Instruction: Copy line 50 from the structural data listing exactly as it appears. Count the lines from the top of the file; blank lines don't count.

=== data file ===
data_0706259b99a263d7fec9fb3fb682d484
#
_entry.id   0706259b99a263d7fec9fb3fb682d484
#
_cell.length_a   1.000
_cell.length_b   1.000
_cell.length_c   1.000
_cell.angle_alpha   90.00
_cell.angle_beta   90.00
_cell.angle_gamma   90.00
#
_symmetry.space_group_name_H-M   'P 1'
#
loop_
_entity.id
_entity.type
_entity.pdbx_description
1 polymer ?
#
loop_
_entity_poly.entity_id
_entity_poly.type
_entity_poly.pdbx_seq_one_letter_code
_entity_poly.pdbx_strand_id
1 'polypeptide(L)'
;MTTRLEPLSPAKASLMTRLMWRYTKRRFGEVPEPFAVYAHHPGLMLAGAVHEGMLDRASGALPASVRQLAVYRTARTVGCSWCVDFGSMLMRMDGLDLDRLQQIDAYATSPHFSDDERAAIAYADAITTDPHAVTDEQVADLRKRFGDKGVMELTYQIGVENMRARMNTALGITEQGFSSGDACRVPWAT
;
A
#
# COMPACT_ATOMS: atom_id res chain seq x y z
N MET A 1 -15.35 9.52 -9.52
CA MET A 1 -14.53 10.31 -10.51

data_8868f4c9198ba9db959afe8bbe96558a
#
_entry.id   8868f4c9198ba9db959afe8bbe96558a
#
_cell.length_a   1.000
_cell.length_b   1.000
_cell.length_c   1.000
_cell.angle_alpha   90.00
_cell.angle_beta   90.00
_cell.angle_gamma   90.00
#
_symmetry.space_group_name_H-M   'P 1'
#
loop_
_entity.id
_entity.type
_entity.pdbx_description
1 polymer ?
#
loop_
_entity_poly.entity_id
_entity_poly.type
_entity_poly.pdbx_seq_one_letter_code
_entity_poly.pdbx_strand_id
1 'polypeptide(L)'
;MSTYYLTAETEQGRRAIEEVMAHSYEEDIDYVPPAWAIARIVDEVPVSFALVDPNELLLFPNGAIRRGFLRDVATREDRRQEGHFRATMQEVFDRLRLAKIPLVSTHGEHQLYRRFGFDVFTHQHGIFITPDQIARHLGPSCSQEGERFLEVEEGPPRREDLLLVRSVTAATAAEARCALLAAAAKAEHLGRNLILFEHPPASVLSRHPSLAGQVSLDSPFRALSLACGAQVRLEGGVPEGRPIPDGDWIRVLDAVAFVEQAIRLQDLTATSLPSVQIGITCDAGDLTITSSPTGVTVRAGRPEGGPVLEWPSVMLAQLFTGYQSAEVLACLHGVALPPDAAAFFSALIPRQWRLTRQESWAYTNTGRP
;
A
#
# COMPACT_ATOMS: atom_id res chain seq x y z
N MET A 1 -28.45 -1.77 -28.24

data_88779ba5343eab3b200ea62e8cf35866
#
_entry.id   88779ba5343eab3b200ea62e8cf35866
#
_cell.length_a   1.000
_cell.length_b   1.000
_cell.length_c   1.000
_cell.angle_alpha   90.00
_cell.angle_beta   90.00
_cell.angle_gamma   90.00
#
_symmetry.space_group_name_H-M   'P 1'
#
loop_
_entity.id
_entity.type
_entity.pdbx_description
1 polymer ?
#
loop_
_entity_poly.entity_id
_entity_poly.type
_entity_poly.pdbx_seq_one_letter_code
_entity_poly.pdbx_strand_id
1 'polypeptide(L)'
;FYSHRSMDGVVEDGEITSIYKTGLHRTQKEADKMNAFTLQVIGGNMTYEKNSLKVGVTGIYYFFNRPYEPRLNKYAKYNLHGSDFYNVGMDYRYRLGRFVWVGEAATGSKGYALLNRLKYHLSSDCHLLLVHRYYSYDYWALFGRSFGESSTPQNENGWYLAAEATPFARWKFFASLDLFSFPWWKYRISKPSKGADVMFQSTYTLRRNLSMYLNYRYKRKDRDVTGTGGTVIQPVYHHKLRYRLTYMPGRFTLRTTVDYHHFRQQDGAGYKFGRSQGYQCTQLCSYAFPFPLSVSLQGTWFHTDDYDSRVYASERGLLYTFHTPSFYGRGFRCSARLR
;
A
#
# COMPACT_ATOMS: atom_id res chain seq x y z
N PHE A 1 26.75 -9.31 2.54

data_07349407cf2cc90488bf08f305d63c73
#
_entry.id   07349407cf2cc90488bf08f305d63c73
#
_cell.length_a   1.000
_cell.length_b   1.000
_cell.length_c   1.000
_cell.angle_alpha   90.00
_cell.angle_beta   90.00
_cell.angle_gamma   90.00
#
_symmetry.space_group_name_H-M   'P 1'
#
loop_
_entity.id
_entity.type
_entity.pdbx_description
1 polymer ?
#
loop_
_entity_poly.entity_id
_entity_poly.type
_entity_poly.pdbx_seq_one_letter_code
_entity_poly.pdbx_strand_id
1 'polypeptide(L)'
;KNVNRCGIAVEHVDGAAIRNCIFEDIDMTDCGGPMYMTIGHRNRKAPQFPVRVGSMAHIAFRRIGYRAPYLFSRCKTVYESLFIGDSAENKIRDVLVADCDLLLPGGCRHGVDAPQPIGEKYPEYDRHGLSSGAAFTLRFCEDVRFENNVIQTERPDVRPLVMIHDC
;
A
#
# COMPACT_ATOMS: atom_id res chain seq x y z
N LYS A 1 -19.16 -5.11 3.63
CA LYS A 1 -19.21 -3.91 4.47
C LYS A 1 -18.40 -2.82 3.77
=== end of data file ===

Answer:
1 polymer ?